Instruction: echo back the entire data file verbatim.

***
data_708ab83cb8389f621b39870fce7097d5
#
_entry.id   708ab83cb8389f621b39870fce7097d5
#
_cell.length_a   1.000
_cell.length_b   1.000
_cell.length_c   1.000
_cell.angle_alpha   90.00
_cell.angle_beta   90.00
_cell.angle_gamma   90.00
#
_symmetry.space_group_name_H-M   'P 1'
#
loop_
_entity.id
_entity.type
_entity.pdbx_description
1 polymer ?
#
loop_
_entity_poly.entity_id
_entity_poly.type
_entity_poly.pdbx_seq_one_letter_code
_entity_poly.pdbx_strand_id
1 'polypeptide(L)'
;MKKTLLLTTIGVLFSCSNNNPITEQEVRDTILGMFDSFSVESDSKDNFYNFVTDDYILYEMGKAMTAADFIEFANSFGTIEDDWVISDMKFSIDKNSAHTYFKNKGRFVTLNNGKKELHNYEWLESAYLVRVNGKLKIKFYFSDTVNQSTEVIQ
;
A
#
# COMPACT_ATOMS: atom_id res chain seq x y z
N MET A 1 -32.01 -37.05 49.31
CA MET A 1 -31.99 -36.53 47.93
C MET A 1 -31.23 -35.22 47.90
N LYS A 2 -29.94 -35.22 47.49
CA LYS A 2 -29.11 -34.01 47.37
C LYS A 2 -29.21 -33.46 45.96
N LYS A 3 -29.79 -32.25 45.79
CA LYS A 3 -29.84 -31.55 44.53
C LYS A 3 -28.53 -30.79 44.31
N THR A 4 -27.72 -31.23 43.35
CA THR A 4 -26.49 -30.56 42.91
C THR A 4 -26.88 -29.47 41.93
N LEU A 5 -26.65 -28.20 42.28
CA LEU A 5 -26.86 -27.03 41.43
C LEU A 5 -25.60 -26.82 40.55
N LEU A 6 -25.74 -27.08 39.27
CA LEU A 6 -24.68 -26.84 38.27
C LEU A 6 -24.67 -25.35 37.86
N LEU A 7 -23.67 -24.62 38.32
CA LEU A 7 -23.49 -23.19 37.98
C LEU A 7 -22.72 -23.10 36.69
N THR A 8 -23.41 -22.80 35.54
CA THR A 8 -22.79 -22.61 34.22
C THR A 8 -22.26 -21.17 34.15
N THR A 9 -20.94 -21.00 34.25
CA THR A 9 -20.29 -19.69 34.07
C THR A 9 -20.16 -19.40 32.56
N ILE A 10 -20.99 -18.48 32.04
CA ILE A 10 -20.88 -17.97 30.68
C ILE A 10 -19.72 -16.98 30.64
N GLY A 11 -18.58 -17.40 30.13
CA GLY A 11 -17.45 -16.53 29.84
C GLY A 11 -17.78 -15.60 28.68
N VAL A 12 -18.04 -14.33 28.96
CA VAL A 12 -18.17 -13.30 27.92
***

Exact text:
data_708ab83cb8389f621b39870fce7097d5
#
_entry.id   708ab83cb8389f621b39870fce7097d5
#
_cell.length_a   1.000
_cell.length_b   1.000
_cell.length_c   1.000
_cell.angle_alpha   90.00
_cell.angle_beta   90.00
_cell.angle_gamma   90.00
#
_symmetry.space_group_name_H-M   'P 1'
#
loop_
_entity.id
_entity.type
_entity.pdbx_description
1 polymer ?
#
loop_
_entity_poly.entity_id
_entity_poly.type
_entity_poly.pdbx_seq_one_letter_code
_entity_poly.pdbx_strand_id
1 'polypeptide(L)'
;MKKTLLLTTIGVLFSCSNNNPITEQEVRDTILGMFDSFSVESDSKDNFYNFVTDDYILYEMGKAMTAADFIEFANSFGTIEDDWVISDMKFSIDKNSAHTYFKNKGRFVTLNNGKKELHNYEWLESAYLVRVNGKLKIKFYFSDTVNQSTEVIQ
;
A
#
# COMPACT_ATOMS: atom_id res chain seq x y z
N MET A 1 -32.01 -37.05 49.31
CA MET A 1 -31.99 -36.53 47.93
C MET A 1 -31.23 -35.22 47.90
N LYS A 2 -29.94 -35.22 47.49
CA LYS A 2 -29.11 -34.01 47.37
C LYS A 2 -29.21 -33.46 45.96
N LYS A 3 -29.79 -32.25 45.79
CA LYS A 3 -29.84 -31.55 44.53
C LYS A 3 -28.53 -30.79 44.31
N THR A 4 -27.72 -31.23 43.35
CA THR A 4 -26.49 -30.56 42.91
C THR A 4 -26.88 -29.47 41.93
N LEU A 5 -26.65 -28.20 42.28
CA LEU A 5 -26.86 -27.03 41.43
C LEU A 5 -25.60 -26.82 40.55
N LEU A 6 -25.74 -27.08 39.27
CA LEU A 6 -24.68 -26.84 38.27
C LEU A 6 -24.67 -25.35 37.86
N LEU A 7 -23.67 -24.62 38.32
CA LEU A 7 -23.49 -23.19 37.98
C LEU A 7 -22.72 -23.10 36.69
N THR A 8 -23.41 -22.80 35.54
CA THR A 8 -22.79 -22.61 34.22
C THR A 8 -22.26 -21.17 34.15
N THR A 9 -20.94 -21.00 34.25
CA THR A 9 -20.29 -19.69 34.07
C THR A 9 -20.16 -19.40 32.56
N ILE A 10 -20.99 -18.48 32.04
CA ILE A 10 -20.88 -17.97 30.68
C ILE A 10 -19.72 -16.98 30.64
N GLY A 11 -18.58 -17.40 30.13
CA GLY A 11 -17.45 -16.53 29.84
C GLY A 11 -17.78 -15.60 28.68
N VAL A 12 -18.04 -14.33 28.96
CA VAL A 12 -18.17 -13.30 27.92